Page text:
By Judianne Jayme
A natural question that people ask after I reveal I’m an educator is, “What grade do you teach?” After replying that I teach sixth graders, I see faces drop and eyes narrow. “Was that your first choice? That’s a tough age group.” People are often surprised that sixth grade was genuinely my first choice as an educator.
There is no “trick” when it comes to getting sixth graders to cooperate. There are definitely qualities you should have before venturing into a middle years (grades 5-8) classroom. You need to be patient; you need to know when and how to put your foot down, and you definitely need to have a sense of humour. You also need to be able to understand your students along with the developmental changes they are going through, in the physical, emotional, and social sense. While your job isn’t to get the students to like you, the truth of the matter is that those same students will be more motivated to learn if they, at the very least, have a positive working relationship with you. It all comes down to relationships and interactions. This is where purposeful teaching comes in.
Direct and purposeful
I begin my lessons with developing the intent, task, and criteria of the activity. Don’t underestimate how much more motivated and independent children will be when they understand why we are doing what we’re doing. The task is usually what I write down first. This is simply the step-by-step instruction explaining what we are doing at that moment. The criteria are equally important. This answers how we know we are doing our task correctly. I take this process a step further – I get students to collaborate with me.
My first article described the importance of collaboration. When I go through the lesson’s intent, task, and criteria with my students, often I will ask them to help me fill it out. This prevents me from doing the thinking for my students. We are now working together for the same goals. We are at the same understanding of the lesson. Usually, they come up with a criteria or intent that I would not have thought of! This is the importance of giving them that voice. This is direct teaching.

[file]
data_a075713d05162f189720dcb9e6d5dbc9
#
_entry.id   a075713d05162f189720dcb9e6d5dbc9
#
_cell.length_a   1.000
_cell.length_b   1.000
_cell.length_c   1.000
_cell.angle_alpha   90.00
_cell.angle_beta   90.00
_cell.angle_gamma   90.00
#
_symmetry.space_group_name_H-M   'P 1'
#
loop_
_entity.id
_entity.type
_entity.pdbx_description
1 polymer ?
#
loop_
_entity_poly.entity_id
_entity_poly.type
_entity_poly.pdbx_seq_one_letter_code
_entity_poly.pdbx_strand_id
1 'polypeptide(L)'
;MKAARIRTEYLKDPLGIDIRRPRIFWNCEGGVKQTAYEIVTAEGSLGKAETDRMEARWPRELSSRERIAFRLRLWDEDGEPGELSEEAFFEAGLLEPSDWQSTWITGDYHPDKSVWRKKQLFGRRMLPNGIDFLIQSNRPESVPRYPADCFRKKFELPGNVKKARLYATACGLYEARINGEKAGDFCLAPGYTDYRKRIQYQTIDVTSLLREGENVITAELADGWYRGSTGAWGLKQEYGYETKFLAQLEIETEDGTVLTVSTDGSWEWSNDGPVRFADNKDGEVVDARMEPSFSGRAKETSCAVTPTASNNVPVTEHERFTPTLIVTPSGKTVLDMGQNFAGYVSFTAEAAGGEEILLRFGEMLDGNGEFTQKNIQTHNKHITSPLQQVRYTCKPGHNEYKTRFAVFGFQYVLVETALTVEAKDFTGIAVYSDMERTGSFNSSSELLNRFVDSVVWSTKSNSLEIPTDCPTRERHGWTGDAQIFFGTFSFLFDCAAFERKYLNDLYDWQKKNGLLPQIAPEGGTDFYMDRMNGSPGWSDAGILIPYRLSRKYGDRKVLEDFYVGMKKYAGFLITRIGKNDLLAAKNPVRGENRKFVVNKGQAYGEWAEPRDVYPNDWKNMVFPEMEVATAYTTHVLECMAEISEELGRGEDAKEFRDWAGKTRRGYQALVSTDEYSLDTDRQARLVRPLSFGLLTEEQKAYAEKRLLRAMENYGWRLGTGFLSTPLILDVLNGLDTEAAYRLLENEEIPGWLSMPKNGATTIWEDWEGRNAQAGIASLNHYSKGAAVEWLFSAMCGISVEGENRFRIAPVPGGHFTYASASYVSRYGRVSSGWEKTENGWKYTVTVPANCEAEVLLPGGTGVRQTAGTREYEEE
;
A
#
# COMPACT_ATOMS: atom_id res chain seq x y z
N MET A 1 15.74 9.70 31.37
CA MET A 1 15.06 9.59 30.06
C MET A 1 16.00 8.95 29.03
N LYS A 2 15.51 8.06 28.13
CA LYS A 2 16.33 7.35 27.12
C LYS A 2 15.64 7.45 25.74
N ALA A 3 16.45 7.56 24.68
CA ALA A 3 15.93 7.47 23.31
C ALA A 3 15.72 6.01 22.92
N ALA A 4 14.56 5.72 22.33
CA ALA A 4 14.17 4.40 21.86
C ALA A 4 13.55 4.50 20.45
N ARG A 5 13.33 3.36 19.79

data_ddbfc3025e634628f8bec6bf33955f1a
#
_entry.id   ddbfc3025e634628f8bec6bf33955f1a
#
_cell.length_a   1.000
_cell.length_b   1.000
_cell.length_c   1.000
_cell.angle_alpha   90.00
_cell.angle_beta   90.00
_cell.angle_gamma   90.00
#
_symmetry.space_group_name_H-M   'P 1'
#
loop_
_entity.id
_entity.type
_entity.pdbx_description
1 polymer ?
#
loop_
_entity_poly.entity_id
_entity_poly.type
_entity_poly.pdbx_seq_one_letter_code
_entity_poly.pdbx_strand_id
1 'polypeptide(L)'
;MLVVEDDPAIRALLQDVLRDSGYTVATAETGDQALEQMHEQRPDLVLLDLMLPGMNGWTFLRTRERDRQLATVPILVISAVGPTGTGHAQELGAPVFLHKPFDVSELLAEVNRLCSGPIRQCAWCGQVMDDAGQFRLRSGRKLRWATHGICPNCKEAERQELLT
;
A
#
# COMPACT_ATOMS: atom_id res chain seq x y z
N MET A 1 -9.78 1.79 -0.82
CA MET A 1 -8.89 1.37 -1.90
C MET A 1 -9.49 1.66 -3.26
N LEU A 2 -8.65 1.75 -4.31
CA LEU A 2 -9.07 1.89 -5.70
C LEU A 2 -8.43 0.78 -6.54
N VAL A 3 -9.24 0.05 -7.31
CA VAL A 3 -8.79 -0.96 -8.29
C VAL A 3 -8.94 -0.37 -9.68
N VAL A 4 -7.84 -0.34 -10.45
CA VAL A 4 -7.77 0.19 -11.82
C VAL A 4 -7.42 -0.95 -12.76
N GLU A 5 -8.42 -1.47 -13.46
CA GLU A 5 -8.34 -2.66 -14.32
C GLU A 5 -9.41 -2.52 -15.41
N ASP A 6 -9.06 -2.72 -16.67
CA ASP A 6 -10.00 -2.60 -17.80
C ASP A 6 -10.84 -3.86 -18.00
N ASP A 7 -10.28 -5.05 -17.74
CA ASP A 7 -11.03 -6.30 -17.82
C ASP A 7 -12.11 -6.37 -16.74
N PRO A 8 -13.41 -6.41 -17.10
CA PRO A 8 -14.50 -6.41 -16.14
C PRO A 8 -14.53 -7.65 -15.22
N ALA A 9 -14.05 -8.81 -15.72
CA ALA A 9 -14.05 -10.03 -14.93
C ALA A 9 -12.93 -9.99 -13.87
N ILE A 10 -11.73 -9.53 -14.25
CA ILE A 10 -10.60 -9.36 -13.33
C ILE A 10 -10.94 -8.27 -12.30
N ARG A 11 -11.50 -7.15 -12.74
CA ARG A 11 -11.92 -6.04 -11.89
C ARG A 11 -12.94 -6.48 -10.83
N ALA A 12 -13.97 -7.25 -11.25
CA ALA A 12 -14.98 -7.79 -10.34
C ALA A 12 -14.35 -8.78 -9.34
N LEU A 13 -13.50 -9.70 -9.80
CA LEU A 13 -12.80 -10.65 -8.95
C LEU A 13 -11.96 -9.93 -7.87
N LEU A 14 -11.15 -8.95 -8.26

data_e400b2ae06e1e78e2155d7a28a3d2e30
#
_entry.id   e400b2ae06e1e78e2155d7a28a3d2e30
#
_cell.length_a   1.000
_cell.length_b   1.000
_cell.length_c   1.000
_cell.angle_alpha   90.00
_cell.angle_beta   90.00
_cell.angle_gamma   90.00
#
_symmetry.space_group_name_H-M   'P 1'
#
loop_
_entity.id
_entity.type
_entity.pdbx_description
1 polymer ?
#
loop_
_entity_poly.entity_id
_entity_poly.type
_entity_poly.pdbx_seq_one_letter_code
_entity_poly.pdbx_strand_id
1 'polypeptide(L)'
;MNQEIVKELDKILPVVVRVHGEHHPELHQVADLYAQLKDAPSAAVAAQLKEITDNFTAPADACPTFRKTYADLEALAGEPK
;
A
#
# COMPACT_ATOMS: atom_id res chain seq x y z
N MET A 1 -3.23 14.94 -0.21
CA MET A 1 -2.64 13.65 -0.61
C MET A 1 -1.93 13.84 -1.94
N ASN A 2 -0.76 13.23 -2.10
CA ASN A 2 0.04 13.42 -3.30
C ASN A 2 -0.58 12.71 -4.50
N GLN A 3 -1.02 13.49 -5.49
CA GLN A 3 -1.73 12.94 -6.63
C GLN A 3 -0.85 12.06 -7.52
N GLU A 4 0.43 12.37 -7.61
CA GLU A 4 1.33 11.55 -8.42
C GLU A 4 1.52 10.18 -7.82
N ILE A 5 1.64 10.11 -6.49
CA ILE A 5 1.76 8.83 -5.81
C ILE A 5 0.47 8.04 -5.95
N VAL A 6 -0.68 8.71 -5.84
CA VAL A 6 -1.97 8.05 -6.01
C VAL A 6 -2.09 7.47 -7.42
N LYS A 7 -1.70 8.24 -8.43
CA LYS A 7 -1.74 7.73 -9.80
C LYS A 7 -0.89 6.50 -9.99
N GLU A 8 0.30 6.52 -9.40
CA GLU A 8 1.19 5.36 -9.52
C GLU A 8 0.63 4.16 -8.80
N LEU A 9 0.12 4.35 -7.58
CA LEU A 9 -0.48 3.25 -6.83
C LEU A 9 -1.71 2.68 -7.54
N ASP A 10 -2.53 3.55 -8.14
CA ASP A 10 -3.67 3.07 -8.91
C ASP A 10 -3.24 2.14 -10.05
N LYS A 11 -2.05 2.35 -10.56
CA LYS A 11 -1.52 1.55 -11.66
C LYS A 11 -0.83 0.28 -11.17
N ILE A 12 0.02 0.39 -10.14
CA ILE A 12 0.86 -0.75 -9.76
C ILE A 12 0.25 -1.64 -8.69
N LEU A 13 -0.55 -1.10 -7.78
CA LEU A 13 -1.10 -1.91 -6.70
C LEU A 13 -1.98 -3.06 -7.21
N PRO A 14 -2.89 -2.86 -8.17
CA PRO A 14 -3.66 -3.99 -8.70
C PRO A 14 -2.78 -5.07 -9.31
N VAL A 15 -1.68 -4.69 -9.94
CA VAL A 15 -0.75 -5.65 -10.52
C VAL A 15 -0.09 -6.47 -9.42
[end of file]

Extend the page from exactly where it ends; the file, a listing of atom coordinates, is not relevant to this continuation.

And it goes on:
Children are naturally inquisitive. They are curious about the world around them. This is why they ask so many questions. We do them a disservice when we set those questions aside, especially the question of “why?” This question, if attached to an action, is attempting to identify the intent of that action you are requesting of them.
“Why do I have to go bed early?”
“Why do I have to do the dishes?”
“Why do I need to take medicine?”
My parent tip in my previous article urges parents to throw the question back to their children. This is another perfect opportunity to guide children to make meaningful connections, to communicate their ideas, and to think for themselves! They will not always be correct, which is when we must address misconceptions, but the process of thinking becomes meaningful. You will have a deep thinker!
Parent tip: What’s your intent?
Before your child can even ask you why you are doing something, have your bases covered! While explaining an expectation, add in the reason why it’s important. This will seem awkward at first. You will feel very “teacher-like” doing this. Eventually, it will become second nature. You will no longer need to make a conscious effort to explain your intentions. I find that I do this, not only with my students, but with my colleagues and my family and friends as well. It has made all the difference. Good luck!
Judianne Jayme is a third year educator teaching sixth grade in the Winnipeg School Division.